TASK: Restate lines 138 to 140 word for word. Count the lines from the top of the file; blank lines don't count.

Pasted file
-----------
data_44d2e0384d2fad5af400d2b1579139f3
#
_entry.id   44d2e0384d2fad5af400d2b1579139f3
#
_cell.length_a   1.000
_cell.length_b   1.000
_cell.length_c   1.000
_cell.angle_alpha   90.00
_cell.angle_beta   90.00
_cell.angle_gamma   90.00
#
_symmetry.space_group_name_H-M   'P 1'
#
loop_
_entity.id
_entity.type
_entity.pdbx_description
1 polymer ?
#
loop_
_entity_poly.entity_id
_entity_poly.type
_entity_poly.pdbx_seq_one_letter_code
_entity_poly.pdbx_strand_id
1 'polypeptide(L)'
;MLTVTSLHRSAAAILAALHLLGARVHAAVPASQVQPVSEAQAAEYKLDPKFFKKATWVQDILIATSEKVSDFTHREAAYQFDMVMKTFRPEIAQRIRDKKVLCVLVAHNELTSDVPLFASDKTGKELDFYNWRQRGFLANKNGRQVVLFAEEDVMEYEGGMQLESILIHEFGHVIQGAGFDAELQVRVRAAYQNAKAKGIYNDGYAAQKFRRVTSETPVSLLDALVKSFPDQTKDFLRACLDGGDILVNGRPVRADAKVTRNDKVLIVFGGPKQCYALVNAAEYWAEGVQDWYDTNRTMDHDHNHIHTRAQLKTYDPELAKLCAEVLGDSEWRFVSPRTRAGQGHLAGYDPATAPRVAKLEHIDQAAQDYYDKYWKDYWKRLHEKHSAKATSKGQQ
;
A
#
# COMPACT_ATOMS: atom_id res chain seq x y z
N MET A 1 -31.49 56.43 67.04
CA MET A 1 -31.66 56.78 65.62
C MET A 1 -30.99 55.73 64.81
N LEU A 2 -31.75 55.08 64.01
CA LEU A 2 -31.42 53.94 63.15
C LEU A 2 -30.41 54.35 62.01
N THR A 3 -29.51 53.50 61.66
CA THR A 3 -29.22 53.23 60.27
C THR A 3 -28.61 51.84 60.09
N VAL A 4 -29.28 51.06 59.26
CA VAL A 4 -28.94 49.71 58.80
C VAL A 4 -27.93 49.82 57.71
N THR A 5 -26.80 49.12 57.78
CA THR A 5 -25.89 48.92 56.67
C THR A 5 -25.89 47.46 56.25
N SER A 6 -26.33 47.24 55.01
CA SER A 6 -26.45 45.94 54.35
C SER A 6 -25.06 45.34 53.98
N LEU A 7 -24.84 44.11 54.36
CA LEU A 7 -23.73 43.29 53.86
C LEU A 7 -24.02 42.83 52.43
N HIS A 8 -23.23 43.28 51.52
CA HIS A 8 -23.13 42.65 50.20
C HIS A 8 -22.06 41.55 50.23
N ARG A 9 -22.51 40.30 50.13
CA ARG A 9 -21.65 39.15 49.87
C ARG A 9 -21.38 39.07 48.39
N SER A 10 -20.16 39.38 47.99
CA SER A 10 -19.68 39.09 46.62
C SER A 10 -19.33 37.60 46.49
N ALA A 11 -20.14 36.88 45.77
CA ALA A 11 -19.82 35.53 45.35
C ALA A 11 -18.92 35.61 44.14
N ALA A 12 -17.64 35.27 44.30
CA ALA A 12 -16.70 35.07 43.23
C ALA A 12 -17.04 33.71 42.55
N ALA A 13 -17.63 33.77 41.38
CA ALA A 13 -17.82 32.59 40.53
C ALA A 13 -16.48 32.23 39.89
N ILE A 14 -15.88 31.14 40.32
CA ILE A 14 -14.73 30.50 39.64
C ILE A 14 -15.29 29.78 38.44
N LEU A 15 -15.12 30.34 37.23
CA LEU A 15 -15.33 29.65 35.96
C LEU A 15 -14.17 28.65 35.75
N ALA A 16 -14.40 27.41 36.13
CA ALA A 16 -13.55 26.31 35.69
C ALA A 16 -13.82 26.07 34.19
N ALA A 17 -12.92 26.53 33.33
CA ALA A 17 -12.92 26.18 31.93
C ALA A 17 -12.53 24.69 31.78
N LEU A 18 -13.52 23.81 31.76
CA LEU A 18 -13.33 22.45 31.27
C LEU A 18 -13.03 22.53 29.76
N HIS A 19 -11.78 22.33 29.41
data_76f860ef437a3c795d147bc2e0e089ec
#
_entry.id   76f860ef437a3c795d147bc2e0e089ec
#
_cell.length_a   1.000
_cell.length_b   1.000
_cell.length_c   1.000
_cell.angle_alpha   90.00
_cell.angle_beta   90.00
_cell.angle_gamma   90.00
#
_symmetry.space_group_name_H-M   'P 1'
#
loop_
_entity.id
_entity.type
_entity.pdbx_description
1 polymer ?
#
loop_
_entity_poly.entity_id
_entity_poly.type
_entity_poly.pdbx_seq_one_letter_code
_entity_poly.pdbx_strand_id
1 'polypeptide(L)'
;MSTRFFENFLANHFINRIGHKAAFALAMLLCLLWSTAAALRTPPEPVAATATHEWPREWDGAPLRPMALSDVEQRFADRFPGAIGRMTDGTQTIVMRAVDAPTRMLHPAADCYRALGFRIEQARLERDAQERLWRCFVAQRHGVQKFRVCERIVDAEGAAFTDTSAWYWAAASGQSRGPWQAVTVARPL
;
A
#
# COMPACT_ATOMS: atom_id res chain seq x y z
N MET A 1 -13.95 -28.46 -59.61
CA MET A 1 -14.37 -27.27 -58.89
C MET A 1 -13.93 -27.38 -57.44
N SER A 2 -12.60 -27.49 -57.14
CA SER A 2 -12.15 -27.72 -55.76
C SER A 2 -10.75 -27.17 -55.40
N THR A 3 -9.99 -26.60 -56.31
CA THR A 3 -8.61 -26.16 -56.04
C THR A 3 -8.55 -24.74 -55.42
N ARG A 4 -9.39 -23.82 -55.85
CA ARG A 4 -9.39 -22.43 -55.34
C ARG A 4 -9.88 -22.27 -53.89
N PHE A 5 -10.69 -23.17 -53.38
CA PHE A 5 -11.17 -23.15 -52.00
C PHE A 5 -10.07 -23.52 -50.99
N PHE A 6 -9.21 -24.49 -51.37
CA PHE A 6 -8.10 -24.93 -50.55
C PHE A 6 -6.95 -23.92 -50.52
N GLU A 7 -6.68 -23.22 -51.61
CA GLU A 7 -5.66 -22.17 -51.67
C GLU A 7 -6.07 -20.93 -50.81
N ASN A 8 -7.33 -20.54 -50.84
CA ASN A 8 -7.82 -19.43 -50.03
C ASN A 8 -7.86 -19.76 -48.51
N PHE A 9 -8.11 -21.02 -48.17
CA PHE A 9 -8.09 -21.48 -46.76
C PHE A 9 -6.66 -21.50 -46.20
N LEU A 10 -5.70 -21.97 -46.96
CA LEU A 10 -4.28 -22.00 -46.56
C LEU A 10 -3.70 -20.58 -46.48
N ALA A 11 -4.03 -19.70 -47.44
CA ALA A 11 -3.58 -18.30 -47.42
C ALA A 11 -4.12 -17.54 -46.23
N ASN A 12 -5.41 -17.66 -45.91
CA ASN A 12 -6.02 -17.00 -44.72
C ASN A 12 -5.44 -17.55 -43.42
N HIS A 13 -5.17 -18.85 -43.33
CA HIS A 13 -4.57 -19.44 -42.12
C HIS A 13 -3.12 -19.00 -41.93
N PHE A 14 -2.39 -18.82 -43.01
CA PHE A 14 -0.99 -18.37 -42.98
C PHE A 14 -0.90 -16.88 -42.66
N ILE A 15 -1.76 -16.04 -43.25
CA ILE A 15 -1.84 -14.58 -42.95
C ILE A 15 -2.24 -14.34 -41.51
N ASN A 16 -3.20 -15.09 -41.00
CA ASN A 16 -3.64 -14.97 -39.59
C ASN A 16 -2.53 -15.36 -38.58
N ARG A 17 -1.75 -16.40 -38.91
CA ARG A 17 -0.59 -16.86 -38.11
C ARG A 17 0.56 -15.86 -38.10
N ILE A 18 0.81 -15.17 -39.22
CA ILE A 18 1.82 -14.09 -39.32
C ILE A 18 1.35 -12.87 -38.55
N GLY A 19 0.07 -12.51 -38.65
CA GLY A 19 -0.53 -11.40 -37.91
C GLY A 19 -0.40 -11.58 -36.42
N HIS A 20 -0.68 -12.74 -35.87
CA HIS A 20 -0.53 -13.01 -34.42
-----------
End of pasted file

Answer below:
CA ASN A 8 -7.82 -19.43 -50.03
C ASN A 8 -7.86 -19.76 -48.51
N PHE A 9 -8.11 -21.02 -48.17